Into the Black

Continuing my flight into NASA and space flight history, my latest read picked up, essentially, after the Apollo missions, looking into the development of the space shuttle and the U.S.’s attempt to get back into the space race after the conclusion of the Apollo missions.

Into the Black by Rowland White is several things. White intended it to be the story of the shuttle’s first flight, and how, with the heat shield potentially classified, NASA relied on a classified government agency for help. But more than that, it’s the history of the shuttle program, and how the cancellation of the Air Force’s manned space program made it possible for the National Reconnaissance Office to be in touch with NASA in the first place.

The book covered such a broad time frame, it was easy to forget that it was all leading up to the revelation of now-declassified information. And, after having read it, I would say the synopsis certainly felt like an over-dramatization (though surely in the moment, without knowing if the classified spy satellites could even get a picture of the damaged shuttle, and by knowing how extensive the damage was, the men flying the shuttle and those controlling from the ground were in the edges of their seats).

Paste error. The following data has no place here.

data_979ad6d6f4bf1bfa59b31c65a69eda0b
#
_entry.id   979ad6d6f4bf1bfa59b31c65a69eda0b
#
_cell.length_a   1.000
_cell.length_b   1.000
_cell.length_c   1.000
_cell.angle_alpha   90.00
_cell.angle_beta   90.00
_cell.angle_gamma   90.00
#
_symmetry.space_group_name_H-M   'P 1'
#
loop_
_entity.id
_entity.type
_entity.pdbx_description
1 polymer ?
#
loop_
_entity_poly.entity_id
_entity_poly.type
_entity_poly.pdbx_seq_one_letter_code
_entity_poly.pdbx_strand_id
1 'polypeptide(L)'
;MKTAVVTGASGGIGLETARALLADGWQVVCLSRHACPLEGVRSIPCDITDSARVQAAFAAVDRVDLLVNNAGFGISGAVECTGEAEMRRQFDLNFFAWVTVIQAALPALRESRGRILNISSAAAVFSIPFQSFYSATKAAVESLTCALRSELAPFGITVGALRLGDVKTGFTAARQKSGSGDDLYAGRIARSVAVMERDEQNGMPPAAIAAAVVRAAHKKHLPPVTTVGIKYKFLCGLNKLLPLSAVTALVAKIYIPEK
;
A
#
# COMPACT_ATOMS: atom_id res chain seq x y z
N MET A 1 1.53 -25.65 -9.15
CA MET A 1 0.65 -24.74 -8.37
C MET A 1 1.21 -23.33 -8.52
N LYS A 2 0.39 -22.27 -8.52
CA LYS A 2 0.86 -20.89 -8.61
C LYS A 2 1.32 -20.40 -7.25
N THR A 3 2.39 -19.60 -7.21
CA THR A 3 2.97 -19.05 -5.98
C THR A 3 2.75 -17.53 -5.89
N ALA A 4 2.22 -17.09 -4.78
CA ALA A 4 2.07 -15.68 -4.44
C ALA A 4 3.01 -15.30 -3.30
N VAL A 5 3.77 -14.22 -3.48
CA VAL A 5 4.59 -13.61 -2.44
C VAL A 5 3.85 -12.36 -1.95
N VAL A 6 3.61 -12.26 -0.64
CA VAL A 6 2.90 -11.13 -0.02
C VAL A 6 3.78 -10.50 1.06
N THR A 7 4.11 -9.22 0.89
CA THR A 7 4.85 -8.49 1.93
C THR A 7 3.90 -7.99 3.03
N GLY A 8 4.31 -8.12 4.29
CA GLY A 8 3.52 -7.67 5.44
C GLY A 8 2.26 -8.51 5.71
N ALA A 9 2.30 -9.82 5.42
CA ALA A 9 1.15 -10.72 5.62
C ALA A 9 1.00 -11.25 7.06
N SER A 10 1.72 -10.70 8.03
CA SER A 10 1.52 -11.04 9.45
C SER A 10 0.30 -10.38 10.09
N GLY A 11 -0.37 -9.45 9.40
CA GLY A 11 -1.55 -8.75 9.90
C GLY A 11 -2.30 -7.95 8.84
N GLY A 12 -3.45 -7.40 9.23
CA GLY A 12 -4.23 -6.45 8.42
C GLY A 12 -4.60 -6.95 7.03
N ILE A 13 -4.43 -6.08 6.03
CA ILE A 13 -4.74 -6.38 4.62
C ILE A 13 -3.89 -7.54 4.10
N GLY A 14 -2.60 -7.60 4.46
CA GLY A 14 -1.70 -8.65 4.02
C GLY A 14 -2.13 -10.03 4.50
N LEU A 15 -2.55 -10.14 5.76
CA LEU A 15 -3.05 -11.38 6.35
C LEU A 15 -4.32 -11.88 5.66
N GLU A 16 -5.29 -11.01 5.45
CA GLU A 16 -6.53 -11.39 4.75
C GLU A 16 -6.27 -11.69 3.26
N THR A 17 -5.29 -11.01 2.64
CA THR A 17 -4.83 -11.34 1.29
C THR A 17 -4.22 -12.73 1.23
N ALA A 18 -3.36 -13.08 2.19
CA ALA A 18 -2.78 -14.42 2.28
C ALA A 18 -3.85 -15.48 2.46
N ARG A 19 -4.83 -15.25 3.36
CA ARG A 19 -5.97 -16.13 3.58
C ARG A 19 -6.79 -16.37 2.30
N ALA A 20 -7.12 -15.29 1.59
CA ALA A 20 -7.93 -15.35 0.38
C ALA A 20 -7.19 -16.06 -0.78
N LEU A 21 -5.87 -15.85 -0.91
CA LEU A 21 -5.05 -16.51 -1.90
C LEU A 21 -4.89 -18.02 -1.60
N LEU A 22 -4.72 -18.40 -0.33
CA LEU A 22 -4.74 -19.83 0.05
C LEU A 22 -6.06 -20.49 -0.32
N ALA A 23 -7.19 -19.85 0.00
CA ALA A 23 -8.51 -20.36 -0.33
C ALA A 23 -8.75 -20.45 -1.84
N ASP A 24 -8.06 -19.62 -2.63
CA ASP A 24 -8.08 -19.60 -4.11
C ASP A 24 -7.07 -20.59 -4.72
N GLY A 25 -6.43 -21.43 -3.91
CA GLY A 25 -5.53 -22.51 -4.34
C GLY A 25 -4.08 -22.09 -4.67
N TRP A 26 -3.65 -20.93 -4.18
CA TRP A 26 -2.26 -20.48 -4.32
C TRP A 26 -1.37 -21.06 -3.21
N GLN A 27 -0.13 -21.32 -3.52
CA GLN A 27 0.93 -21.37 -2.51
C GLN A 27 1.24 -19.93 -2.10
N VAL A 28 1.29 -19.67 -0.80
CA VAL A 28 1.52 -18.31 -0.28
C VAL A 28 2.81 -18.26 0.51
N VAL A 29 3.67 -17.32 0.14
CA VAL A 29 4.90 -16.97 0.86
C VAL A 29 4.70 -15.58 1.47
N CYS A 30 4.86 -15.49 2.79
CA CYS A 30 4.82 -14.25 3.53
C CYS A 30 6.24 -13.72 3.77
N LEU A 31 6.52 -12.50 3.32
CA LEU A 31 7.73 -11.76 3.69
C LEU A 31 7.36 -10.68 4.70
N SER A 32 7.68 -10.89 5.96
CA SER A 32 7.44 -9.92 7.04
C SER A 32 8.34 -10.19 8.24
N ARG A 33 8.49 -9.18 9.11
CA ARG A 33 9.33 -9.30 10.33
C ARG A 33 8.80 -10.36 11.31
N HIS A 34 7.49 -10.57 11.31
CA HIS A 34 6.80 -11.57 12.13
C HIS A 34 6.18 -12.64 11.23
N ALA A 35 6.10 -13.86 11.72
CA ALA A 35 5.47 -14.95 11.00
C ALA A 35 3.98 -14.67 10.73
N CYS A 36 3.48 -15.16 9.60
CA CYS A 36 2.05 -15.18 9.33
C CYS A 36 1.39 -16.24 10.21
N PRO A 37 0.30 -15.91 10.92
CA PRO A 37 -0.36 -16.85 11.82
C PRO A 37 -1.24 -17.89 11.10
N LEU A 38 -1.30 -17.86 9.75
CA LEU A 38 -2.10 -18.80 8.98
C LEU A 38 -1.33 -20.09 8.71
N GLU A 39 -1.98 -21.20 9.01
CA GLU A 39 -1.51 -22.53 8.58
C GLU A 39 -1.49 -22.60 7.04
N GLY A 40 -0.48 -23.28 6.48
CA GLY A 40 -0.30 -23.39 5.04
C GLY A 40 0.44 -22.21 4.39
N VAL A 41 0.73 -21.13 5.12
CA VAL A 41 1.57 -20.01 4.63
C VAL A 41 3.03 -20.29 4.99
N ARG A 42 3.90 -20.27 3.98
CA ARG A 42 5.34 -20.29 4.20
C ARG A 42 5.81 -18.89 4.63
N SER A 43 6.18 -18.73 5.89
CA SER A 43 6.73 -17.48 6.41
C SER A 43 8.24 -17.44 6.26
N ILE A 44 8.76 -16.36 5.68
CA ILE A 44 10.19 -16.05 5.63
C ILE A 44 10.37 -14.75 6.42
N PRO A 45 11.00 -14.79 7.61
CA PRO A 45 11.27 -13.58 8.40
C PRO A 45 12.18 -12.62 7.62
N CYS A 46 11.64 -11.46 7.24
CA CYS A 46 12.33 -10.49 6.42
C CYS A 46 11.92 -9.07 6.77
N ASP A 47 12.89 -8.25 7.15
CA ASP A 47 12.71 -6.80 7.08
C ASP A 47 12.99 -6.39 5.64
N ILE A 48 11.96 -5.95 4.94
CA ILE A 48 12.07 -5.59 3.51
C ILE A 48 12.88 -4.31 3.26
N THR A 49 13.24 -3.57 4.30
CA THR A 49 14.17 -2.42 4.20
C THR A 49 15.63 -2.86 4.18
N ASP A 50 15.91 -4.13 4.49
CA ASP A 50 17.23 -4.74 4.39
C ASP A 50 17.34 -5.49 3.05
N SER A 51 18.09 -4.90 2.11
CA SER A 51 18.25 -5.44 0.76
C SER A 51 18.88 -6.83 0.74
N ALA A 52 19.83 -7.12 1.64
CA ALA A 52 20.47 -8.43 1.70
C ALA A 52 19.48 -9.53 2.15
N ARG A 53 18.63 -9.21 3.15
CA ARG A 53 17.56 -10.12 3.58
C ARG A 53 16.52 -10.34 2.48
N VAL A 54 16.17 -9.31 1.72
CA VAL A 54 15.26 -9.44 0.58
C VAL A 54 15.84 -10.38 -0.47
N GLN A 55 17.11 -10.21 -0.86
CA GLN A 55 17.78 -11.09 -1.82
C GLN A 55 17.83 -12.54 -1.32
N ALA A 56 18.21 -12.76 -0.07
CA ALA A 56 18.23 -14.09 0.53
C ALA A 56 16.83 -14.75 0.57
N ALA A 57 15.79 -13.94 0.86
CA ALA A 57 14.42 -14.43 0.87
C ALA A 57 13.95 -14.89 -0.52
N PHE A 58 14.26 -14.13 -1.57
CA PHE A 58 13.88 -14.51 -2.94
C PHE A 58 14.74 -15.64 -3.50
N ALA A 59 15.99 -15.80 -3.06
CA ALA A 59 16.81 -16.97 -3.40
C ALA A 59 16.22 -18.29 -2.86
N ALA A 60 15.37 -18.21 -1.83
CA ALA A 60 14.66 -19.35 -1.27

But as a historical account of the shuttle program, and the journey to get there, Into the Black is excellent, going into detail and getting perspectives and comments from nearly everyone involved. It’s clear that White did extensive research and interviewing to reconstruct the story.

It was complete accident, though not all that hard, to have bought three books on space history and have them chronicle the timeline almost without skipping any time. But I’m so glad it worked out that way, I’ve thoroughly enjoyed my journey through space history so far.

For anyone interested in space history, the shuttle program, or classified government agencies, Into the Black is a book to add to your reading list.

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